Double Dragon IV

The greased machinery of nostalgia selling attacks again. For a long time we did not know much about the Double Dragon franchise, starting point of a genre in low hours that needs a saving hand as soon as possible. In few occasions it is more justified to call a video game pioneer, as this smash in the arcades makes a whopping three decades launched a glove that


Capcom and others would collect with Final Fight and his fabulous successors, emperors of the Beat em upduring years. Great achievement without a doubt,


although the truth is that things never finished on track for the saga of Technos, protagonist of numerous swings since 1987. After a couple of sequels in recreational, including a third delivery rather


disastrous, fighting games for Neo Geo, which were not bad but did not end up being portents, as well as the logical galaxy of mobile conversions and remakes


, now we come to the complicated moment in which we find ourselves: the celebration of the thirty anniversary of a mythical franchise, yes, but of which not everyone remembers at this point. 

A couple of years ago we heard about a news that seemed to indicate, a priori, that the time had come to witness a Beat Em Upof entity, that


retakes the style of the mythical Double Dragon, Final Fight or Streets of Rage . Arc System Works acquired the rights to several intellectual properties of Technos, including brothers Billy and Jimmy Lee in the deal. Taking into account


the history of the studio and its creatives, magicians in the update of the two-dimensional, pioneers in many technical aspects with the saga Guilty


Gear, capable of updating more than respectable of old sagas, as was the Hard Corps Uprising, it was the ideal moment: the time of a Beat em Up that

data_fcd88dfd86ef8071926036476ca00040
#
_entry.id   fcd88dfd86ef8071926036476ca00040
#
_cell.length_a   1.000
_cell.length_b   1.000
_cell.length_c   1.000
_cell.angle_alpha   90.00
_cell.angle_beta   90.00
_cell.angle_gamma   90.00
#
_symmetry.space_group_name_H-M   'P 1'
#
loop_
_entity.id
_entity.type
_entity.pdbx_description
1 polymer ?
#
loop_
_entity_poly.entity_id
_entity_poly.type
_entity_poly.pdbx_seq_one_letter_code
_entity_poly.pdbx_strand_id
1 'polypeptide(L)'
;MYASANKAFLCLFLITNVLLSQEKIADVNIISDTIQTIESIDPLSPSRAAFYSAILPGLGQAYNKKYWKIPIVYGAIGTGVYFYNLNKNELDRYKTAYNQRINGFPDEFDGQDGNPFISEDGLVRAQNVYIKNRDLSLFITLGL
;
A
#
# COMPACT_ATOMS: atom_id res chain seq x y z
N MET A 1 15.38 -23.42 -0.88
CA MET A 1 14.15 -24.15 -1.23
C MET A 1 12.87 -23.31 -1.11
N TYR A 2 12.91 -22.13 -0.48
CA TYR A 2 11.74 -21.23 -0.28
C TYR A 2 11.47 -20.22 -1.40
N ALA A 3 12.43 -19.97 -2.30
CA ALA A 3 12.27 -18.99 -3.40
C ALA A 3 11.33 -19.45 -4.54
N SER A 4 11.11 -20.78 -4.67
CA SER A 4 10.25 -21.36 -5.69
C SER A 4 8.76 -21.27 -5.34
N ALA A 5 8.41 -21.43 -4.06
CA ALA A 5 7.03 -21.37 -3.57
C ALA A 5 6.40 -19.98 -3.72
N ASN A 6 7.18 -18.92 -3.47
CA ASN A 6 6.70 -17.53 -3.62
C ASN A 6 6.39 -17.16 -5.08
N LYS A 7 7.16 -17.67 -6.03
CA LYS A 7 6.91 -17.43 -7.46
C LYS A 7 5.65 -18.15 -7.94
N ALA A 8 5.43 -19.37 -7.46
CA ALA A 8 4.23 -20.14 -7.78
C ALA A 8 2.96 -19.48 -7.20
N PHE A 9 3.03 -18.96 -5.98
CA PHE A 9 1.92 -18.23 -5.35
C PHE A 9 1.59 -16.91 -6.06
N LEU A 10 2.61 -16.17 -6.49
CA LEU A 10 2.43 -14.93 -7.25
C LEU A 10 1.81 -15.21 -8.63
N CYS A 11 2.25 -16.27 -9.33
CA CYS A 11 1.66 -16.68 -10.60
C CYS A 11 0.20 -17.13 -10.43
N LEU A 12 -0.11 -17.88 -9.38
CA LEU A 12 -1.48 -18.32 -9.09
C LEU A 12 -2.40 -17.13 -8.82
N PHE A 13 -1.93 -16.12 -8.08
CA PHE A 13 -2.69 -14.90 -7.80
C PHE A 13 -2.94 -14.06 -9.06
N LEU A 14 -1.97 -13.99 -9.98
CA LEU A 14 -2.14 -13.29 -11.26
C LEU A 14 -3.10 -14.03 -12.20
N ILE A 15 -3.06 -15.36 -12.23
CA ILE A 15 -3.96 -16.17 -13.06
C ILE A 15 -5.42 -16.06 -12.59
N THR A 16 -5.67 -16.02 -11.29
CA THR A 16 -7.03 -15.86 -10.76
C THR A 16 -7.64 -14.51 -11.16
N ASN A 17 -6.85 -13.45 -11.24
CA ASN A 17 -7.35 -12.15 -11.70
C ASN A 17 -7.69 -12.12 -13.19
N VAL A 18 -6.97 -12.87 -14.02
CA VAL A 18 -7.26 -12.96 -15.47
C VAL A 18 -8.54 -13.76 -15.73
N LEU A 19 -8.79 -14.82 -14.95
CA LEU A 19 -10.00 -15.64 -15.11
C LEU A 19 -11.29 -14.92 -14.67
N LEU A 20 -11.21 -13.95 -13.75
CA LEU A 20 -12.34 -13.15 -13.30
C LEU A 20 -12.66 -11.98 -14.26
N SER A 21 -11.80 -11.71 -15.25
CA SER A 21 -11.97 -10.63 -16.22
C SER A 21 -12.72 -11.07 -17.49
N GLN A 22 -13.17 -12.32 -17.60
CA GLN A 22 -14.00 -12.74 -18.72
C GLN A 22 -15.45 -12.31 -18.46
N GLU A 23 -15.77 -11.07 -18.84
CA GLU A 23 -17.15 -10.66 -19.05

really evolved what made the genre great in the past, with updated graphics that did not use the visual minimalism of titles like Castle Crashers or Viking Squad.


A genre in search of new heroes

Unfortunately, we were wrong with a lot. Someone must have thought that if an indie company (Yacht Club Games, of course) manages to sell more


than one million copies of a game with graphics that make the NES imitation its standard, or a miniature reissue of this The same console sells a million and a half machines in a few months, it’s not worth risking much .

Therefore, instead of trying to evolve the saga with something new, dare with an improved and updated remake of the first games of recreational, or


take as a basis the fantastic forgotten that is Super Double Dragon for SNES, the three decades of the brothers Lee they are going to celebrate finally with a title that continues with all the subsaga that were the old games of 8 Bit in the console of Nintendo.


The first Double Dragon stood out very visually in the halls of 1987 . The game was far from the reach of the consoles of the moment (until the arrival of the Megadrive with its almost perfect conversion), so Technos took out of the sleeve some


new designs that did not pretend to be totally faithful to the original for the inevitable step by the NES. Alternating the combats of a Beat em Up with phases in which the stage lacked depth and we went to the plataform, the Double Dragon saga


left very good taste in the console of Nintendo, to such a point that the second and then magnificent delivery has been included in the NES Mini itself, and it is not rare to see it in the typical lists of the best games of the system that appear every so often.

Encouraged by these other successes that we have already referred, Arc System Works offers us a radical journey into the past, with the risks that this entails. Argumentally, the game continues the story of a trilogy that was better read with the brain in some way of disconnection, raising again an absurd script and riddled with all possible clichés to current eyes. Visually, Double Dragon IV looks exactly like a game that ran on an idealized NES. With this qualification we refer to a hypothetical machine of the third generation, capable of displaying a widescreen aspect, moving many more characters simultaneously than was possible in the time of the 8 Bit. This hypothetical NES ideal also has more than two action buttons in its control, and smiles satisfied to the camera exempt from the scrolling and flickering problems so typical of a real NES. Out of this, everything remains the same. Too much the same, and here is, on this occasion, the origin of the evils for the new installment of the saga.